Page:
Backcountry backpack hunting requires a lot of physical exertion and endurance, which means that proper nutrition is critical to fuel your body for the task at hand. Hunting for days on end takes its toll if you don’t eat and drink properly. Here are some nutrition tips to help you prepare for your next backcountry backpack hunting trip.
Plan Your Meals
Planning your meals ahead of time can help ensure that you have enough food to sustain you throughout your trip. Make sure to pack foods that are high in protein, complex carbohydrates, and healthy fats, such as nuts, seeds, dried fruit, jerky, and dehydrated meals. I plan each day and separate them into gallon freezer bags so it’s easy to monitor how much I’m eating each day and how much I’ve consumed at each time in the day. Each bag should weigh 1.5-2 lb making sure to eat foods that are at least 100 calories/ounce. Some days, I won’t eat all my food so I continue to transfer into the next day’s bag. I always pack an extra day of food when preparing for a hunt. I’ll sacrifice an extra 2 lb to make sure I have enough. I’ve been on the other side of it and ran out, and I can tell you, I will not do that again. It’s plain dangerous, especially on big packouts. When muscles start cramping up and failing due to lack of nourishment, you can get in a bind very fast.
Protein is essential for muscle recovery and growth, and it can also help keep you feeling full and satisfied.
Protein plays a vital role in building and repairing muscles, which can be especially important when you're carrying a heavy pack and hiking up steep inclines. Pack protein-rich foods such as beef jerky, trail mix with nuts and seeds, and protein bars. Cheese is one of my favorite sources of protein, and I usually carry 2-3 servings for each day. You can even bring along protein supplements such as Level-1 from 1st Phorm. It's important to aim for a balanced diet that includes a variety of protein sources to ensure you're getting all the essential amino acids your body needs.
Water is THE MOST IMPORTANT nutrient we can put into our bodies. Dehydration can affect your performance and lead to fatigue, cramps, and headaches.
Make sure to bring plenty of water and/or have a method of filtering/purifying water along with supplemental electrolyte-replacement powders to stay hydrated. Aim to drink at least 2-3 liters of water per day and more if you're sweating heavily. I prefer Liquid IV electrolyte supplements to aid with hydration and electrolyte replenishment. The single-serve packets are light and very soluble. It tastes great too helping to limit the monotony of the taste of water.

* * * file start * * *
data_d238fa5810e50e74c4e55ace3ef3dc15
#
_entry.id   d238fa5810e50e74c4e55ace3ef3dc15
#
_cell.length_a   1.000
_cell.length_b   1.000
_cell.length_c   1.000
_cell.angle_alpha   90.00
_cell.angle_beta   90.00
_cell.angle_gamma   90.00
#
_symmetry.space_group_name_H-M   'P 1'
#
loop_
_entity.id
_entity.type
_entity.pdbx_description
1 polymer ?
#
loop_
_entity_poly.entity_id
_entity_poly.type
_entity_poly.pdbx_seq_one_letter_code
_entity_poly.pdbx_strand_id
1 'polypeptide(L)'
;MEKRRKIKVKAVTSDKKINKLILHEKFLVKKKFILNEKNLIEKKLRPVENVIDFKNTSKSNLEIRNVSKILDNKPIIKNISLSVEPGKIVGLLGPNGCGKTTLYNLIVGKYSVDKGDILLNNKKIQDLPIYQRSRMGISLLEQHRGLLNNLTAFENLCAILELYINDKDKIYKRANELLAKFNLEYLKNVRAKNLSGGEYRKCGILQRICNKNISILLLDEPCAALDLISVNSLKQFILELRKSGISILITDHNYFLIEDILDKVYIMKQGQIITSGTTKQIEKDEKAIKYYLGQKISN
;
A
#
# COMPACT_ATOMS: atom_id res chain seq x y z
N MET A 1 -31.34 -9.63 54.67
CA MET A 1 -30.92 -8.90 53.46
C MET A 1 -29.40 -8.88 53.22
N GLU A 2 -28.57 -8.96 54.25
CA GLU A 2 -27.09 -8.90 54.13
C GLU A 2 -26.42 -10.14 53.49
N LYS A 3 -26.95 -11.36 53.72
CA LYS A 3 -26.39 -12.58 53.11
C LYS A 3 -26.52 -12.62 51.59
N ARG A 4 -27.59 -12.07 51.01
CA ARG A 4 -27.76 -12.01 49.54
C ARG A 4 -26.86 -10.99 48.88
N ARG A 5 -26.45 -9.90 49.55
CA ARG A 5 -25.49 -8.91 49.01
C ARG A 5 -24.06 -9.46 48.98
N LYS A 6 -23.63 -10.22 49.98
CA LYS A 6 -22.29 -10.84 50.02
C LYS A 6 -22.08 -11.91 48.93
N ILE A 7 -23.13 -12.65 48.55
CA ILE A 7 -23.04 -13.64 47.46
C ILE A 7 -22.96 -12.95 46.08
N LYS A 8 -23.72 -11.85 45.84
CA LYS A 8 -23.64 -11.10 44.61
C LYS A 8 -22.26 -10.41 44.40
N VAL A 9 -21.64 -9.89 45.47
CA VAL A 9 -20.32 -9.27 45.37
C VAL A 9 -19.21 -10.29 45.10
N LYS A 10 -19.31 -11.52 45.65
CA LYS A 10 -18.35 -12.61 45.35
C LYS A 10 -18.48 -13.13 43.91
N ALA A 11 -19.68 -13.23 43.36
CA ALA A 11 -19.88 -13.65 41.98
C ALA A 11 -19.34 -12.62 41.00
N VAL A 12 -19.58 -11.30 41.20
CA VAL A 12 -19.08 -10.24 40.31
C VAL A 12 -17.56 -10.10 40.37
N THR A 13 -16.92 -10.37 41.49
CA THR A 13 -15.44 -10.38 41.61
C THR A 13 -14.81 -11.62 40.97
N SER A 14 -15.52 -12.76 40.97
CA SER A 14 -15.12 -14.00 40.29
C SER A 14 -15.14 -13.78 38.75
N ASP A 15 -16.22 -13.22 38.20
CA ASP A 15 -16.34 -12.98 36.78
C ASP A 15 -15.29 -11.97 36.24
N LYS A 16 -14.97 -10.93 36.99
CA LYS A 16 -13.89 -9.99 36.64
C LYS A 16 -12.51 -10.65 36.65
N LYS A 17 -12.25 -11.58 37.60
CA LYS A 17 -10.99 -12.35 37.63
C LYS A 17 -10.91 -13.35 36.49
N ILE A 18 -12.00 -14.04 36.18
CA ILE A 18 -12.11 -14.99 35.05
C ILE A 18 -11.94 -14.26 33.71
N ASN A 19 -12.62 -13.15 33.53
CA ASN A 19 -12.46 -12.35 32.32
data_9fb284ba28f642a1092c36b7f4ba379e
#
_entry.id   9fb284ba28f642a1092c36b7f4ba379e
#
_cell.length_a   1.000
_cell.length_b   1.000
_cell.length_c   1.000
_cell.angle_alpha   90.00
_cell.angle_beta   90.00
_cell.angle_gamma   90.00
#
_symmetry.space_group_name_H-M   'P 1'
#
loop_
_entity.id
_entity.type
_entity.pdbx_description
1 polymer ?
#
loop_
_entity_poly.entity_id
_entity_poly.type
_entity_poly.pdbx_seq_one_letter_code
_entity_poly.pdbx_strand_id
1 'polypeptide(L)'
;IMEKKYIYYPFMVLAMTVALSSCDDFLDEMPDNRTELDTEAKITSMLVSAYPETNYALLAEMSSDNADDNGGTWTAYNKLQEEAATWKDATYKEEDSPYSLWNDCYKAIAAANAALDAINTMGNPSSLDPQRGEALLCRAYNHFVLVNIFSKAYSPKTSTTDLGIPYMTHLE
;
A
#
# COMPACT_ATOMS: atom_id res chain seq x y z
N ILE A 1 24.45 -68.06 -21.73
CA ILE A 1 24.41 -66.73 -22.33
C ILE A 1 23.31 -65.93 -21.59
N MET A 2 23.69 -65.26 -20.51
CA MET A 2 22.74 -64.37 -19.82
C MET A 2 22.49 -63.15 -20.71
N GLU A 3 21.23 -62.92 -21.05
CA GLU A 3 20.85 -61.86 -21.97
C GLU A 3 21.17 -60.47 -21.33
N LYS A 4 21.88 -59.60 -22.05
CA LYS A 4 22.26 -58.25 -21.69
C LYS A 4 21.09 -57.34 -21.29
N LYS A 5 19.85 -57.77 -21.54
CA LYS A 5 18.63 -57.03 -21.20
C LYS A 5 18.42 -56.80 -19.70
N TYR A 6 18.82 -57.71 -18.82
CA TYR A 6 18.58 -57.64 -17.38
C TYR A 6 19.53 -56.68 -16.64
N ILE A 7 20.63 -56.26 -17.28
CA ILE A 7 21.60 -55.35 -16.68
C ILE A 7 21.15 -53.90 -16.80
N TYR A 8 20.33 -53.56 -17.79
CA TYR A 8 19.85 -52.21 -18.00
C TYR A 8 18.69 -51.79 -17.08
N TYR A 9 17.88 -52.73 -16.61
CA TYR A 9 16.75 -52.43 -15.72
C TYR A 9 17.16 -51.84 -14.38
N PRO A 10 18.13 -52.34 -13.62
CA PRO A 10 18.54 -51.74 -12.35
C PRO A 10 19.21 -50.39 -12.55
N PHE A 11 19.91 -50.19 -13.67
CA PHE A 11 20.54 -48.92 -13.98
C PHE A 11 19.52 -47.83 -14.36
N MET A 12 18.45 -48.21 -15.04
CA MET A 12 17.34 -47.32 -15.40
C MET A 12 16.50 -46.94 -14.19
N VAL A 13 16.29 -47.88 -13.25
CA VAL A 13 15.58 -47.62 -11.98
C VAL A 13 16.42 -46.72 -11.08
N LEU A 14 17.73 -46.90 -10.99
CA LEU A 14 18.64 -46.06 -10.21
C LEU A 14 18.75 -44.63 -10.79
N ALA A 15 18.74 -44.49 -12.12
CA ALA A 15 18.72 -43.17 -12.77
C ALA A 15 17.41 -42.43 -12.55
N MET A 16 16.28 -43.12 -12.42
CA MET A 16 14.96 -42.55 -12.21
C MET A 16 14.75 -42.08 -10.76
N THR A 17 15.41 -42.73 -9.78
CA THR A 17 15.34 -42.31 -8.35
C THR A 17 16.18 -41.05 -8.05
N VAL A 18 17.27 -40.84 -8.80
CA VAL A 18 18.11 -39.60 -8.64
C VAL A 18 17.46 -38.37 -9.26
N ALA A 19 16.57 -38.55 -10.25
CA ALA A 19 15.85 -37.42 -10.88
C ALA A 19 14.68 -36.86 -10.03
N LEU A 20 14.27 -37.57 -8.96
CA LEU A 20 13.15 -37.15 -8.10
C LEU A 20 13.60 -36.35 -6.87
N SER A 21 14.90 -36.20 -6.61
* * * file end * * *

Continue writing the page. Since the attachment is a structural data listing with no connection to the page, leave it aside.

Pack Nutrient-Dense Foods
Backcountry hunting often requires carrying heavy loads, which means that you'll want to pack nutrient-dense foods that are high in calories and easy to carry. Pack lightweight and calorie-dense foods such as nuts, seeds, dried fruits, and energy bars. That is where the goal of 100 cal/oz comes in. Fat is a great source of energy that has over twice the energy in 1 ounce as an ounce of a carbohydrate. Obviously, we shouldn’t attempt to get all of our needed energy from fat but a good mix of fat with complex carbs is a good way to go.
Avoid Processed Foods
Processed foods, such as chips, candy bars, and other junk, are high in sugar and unhealthy fats and won't provide the sustained energy you need for long days on the mountain. Opt for whole foods instead, such as complex grains, dehydrated/freeze-dried fruit, vegetables, and lean protein.
However, I try to put one source of “junk” in each food bag a day as it tends to mix up the monotony and gives me the simple pleasure of something that just tastes good. Honestly, it helps morale and overall mental health. My favorite snack is a small bag of Fruit Loops or Fruity Pebbles.
Eat Foods You Normally Eat at Home
It’s important to not completely change the menu of the foods that you normally eat at home every day when you go on a multiday hunt. Don’t all of a sudden try to start eating healthy and expect your digestive system to just go with the flow. Too many hunters have tried to do that and have paid for it. Trust me, you will regret it, and you don’t want to spend your precious hunting time off in the brush “taking care of business”.
This is a great reason for the growing popularity of dehydrating and freeze-drying your own meals. You cook meals that you normally eat at home, dehydrate or freeze-dry them, and portion them into single servings in vacuum bags to take with you on the hunt. It takes a lot of work but can be done fairly easily and will save a ton of money over time.
In conclusion, proper nutrition is critical for a successful backcountry hunting trip. By planning your meals, prioritizing protein, staying hydrated, packing nutrient-dense foods, avoiding processed foods, and considering supplements, you can fuel your body for the physical demands of backpack hunting. Let me know if you have any questions or comment. I’m always looking for better, more efficient ways to fuel my body on hunts.